The other way an author can address an error in continuity is by simply reworking the story so that the error doesn't exist. Let's look at the draenei slip-up again. What happened is that in the original story, the Titan Sargeras encountered the Eredar, and they corrupted him into becoming the evil monstrosity we know of today. In the Burning Crusade story, it was stated that Sargeras was already evil when he encountered them, and it was in fact Sargeras that corrupted the Eredar, not the other way around. Metzen apologized, but another method could have been applied here -- the simple notation that Azeroth's history was misinterpreted or transcribed incorrectly at some point in time and nobody knew of the mistake until the draenei came knocking on the Alliance's door.
Is the latter option a stretch? Not really. There have been countless moments in real-life history that were documented from one side's opinion, and the other side tells a very, very different story. How do we know which is correct? We don't -- that's history. The only people who know what really happened are the individuals who were there at the time. When you look at the Sargeras story -- well, the draenei would certainly know the truth, or a closer version of it. They were present when the events occurred, after all.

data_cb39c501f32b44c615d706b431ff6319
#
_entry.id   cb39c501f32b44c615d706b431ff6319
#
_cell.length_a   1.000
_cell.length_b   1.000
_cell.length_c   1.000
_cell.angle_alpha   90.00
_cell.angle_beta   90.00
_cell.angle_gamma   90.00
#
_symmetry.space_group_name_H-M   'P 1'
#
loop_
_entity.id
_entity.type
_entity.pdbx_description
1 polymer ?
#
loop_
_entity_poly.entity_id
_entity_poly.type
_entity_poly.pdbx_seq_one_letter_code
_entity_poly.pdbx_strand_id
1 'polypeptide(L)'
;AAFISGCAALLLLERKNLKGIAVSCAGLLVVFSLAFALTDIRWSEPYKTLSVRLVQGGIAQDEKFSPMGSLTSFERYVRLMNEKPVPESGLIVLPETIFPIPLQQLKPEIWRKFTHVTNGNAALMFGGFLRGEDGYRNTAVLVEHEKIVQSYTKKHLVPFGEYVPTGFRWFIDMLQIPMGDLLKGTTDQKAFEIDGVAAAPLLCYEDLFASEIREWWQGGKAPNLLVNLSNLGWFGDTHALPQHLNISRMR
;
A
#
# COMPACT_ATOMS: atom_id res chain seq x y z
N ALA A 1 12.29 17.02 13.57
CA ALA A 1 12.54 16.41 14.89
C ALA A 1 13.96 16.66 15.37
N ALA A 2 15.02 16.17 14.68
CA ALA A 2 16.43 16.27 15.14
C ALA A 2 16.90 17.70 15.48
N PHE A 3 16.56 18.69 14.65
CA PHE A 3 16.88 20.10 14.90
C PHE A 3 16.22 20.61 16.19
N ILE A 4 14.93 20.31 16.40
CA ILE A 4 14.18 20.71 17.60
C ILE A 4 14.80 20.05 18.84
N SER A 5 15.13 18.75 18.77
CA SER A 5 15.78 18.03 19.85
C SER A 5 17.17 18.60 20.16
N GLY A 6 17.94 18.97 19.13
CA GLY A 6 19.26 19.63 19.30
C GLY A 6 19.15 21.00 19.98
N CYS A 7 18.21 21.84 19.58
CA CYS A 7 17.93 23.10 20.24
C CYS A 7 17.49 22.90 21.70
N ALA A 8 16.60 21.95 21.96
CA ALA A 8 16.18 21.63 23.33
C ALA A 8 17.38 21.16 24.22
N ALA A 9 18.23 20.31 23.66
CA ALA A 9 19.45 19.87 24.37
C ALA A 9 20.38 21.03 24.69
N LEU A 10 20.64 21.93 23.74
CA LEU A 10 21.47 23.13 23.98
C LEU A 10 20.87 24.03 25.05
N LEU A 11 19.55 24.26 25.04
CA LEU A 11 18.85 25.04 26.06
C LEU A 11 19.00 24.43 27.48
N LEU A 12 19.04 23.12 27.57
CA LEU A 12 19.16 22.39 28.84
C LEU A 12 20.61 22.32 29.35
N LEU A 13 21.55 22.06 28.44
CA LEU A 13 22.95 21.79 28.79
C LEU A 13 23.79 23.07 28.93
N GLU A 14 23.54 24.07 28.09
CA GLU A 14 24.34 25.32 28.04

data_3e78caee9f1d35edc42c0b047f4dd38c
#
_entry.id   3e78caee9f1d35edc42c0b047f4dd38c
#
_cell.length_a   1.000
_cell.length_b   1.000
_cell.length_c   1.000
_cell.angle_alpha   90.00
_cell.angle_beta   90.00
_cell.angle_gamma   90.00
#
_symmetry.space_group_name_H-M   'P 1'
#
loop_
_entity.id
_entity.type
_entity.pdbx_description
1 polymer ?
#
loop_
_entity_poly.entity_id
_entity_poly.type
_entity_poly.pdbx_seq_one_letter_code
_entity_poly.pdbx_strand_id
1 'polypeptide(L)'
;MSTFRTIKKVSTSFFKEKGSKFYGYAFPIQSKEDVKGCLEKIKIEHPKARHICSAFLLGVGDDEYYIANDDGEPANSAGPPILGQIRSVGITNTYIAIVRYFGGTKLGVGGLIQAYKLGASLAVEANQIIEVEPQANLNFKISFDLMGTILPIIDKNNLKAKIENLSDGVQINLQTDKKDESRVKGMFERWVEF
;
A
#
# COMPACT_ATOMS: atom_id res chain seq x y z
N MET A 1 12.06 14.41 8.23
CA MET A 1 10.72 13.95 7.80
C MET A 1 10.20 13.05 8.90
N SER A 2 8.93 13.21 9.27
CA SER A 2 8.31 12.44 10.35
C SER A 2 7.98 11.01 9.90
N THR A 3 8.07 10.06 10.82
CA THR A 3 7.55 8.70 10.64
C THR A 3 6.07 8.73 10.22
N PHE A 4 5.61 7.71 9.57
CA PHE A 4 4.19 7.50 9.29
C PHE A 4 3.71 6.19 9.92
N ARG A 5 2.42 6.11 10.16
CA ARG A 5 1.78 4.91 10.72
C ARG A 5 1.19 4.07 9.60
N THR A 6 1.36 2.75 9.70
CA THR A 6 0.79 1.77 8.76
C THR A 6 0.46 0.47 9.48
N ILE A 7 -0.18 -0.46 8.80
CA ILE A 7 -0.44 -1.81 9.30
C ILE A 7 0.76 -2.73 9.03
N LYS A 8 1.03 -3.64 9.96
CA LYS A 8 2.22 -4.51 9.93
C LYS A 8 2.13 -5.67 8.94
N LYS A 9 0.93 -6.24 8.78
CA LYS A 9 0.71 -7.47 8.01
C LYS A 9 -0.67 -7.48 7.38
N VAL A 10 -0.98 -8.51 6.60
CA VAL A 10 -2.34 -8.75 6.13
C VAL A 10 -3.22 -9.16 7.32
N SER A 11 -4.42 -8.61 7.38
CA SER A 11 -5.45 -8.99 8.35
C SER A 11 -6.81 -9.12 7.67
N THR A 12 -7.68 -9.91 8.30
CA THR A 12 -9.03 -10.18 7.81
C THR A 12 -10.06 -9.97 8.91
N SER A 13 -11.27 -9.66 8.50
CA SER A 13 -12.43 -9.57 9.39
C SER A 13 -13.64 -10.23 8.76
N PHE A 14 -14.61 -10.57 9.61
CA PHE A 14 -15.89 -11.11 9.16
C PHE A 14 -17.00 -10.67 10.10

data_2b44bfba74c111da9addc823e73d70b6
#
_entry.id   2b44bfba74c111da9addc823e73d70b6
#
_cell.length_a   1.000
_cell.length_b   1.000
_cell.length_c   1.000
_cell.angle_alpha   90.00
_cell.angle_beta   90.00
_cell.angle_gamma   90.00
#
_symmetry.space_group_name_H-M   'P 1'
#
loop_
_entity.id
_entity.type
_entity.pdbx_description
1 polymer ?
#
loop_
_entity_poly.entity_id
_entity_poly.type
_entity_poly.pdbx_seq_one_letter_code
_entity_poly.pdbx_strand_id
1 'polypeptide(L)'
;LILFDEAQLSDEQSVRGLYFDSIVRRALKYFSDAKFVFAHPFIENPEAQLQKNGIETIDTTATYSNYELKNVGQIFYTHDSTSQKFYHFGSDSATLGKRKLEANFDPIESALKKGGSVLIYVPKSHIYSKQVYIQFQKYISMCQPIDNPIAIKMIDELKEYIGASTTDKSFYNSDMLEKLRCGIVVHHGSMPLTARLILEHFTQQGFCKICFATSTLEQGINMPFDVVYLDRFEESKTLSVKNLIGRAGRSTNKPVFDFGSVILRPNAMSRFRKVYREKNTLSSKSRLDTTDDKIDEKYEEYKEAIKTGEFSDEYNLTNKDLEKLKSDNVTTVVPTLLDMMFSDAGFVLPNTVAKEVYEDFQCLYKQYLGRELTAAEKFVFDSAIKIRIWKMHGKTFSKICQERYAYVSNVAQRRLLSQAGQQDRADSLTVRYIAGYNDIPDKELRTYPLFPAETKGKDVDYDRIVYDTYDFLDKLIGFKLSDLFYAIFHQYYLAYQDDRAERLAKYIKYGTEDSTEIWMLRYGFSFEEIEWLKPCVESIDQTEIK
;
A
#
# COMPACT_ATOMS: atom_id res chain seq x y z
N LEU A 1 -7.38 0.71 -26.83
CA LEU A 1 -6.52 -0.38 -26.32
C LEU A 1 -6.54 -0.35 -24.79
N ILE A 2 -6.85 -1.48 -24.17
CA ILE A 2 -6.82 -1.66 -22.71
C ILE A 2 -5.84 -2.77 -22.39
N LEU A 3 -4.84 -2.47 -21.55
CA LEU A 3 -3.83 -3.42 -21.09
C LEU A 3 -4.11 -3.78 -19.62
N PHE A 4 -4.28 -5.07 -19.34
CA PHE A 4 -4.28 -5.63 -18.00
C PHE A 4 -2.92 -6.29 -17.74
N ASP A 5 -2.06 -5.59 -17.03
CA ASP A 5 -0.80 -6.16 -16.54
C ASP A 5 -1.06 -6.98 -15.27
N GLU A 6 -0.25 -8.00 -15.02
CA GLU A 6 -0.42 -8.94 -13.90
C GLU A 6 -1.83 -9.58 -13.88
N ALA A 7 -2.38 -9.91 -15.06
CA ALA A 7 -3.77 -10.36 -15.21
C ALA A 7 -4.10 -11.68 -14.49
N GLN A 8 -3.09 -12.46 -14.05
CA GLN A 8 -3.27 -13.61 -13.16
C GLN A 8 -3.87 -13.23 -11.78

Now we have a foundation for story analysis, putting together the pieces that the author has left behind and coming up with a meaningful solution to whatever plot hole we've encountered. The author can do this, and in books authors often will do this, but when you're dealing with an MMO, it's often up to the player to discover the solution. Why? Because the stories involved in an MMORPG the size of WoW are almost impossible to update on an ongoing basis. Sometimes, things fall by the wayside, and there are not enough hours in the day to keep a story as complex and evolving as WoW's updated every single minute of every single day.